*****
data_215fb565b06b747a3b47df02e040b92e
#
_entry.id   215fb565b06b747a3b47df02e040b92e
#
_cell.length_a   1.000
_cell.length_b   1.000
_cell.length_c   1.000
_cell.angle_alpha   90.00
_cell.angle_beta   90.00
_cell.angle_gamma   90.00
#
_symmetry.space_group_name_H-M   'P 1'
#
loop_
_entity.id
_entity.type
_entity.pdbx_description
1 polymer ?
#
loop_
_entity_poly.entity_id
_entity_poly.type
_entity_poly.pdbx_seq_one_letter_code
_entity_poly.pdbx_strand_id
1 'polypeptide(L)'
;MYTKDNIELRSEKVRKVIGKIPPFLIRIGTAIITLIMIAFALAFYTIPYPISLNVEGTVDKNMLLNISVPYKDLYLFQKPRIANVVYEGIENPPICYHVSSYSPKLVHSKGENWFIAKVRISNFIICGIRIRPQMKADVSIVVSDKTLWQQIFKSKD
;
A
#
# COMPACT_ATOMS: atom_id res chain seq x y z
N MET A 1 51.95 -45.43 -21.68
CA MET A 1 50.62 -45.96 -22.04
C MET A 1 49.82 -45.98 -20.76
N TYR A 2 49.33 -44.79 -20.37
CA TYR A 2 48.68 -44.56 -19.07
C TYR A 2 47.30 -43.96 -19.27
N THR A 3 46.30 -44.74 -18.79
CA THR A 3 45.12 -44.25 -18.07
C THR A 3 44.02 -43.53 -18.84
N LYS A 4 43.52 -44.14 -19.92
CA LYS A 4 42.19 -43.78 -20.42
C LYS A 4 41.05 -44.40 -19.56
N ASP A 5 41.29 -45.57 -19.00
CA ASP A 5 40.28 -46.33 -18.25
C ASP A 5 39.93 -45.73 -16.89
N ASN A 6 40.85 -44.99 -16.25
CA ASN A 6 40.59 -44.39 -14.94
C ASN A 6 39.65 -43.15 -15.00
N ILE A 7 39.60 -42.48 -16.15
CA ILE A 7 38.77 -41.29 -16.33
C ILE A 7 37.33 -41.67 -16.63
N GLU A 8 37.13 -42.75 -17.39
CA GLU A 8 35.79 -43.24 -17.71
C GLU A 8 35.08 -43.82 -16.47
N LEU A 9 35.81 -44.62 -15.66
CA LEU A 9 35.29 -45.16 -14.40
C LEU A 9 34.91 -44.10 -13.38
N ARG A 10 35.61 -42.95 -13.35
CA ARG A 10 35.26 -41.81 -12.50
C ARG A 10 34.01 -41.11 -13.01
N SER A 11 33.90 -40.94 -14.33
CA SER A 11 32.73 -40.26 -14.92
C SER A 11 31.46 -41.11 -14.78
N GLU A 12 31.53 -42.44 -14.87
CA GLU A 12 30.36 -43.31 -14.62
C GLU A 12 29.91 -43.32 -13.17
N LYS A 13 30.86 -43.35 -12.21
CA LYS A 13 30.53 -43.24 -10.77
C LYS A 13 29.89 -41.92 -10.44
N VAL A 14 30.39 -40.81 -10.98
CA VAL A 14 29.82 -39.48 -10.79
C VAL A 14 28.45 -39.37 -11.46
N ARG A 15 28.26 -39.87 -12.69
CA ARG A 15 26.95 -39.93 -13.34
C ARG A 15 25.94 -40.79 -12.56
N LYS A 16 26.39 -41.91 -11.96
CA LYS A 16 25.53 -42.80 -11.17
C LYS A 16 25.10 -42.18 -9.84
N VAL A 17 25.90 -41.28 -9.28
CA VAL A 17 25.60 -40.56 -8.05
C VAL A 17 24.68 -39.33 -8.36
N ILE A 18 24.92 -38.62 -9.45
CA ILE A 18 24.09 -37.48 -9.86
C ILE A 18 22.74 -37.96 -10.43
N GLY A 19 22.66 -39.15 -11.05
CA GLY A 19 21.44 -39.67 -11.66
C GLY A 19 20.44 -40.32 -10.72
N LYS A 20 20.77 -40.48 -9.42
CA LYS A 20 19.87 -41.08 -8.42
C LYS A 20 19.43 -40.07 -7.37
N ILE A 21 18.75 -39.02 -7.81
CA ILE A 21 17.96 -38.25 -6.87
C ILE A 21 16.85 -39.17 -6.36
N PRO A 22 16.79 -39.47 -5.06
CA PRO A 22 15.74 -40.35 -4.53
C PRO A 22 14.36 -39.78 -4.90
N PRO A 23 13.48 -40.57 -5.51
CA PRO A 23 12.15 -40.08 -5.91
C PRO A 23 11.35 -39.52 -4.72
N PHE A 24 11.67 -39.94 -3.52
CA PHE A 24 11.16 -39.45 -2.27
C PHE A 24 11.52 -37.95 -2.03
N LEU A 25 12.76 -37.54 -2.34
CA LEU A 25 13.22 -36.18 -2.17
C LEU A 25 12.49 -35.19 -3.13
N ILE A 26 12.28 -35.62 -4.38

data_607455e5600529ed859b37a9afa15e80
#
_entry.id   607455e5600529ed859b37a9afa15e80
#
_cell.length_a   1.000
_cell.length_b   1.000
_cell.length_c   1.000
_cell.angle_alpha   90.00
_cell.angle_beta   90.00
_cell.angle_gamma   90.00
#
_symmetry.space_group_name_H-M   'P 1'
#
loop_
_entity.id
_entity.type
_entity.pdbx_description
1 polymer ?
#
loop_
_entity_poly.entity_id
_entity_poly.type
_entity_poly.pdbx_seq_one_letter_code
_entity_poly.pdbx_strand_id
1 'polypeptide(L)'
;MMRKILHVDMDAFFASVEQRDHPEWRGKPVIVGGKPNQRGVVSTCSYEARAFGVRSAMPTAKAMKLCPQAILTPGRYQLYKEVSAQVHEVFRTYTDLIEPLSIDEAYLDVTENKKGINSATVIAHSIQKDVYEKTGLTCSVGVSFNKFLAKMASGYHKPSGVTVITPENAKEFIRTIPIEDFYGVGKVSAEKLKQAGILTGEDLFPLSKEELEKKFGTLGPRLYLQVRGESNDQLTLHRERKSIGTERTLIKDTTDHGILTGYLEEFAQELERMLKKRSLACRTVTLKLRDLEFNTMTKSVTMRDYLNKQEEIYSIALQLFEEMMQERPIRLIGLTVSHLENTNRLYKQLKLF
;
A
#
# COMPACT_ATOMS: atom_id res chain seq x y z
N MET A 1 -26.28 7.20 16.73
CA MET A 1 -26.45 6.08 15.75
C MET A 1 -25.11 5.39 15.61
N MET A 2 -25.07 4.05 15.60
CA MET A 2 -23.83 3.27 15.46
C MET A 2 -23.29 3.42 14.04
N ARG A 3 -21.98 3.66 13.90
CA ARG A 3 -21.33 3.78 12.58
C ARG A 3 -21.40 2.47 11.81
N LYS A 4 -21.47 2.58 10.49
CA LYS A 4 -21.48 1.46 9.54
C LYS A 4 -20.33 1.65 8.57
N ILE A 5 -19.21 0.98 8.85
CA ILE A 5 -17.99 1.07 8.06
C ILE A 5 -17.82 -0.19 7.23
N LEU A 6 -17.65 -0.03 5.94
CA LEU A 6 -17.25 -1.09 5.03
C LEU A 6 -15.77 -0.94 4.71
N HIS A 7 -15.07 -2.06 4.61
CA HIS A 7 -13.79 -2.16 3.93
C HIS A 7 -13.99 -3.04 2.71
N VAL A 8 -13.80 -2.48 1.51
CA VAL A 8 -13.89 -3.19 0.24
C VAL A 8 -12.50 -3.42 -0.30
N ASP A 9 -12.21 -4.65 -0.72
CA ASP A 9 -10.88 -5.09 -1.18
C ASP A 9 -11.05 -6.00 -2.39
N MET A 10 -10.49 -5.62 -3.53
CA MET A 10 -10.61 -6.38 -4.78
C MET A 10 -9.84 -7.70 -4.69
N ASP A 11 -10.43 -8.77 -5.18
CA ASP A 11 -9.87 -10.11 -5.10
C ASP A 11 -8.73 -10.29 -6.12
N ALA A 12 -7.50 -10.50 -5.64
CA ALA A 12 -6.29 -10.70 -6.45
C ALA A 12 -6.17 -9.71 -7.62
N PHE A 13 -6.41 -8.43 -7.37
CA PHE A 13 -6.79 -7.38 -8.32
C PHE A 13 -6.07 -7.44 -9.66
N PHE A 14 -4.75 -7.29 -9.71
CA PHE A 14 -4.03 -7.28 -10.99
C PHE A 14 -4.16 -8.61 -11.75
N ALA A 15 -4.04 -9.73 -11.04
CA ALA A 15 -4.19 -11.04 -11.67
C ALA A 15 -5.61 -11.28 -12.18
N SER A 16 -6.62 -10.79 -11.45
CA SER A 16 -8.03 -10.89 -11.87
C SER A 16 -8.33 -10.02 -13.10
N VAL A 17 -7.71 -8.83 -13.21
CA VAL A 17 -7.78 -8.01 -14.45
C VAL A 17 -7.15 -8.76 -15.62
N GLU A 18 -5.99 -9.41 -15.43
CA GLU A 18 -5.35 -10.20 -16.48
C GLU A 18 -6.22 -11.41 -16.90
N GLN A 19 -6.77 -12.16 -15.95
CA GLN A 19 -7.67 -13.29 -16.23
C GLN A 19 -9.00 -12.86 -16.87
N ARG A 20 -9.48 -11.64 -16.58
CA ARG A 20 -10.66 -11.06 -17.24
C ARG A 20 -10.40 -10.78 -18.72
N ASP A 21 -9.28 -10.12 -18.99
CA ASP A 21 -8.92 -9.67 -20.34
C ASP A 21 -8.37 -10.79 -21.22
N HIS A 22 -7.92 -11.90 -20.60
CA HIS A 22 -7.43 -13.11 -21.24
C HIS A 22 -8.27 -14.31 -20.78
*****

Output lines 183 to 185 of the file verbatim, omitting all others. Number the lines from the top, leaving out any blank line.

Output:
CA SER A 16 -8.03 -10.89 -11.87
C SER A 16 -8.33 -10.02 -13.10
N VAL A 17 -7.71 -8.83 -13.21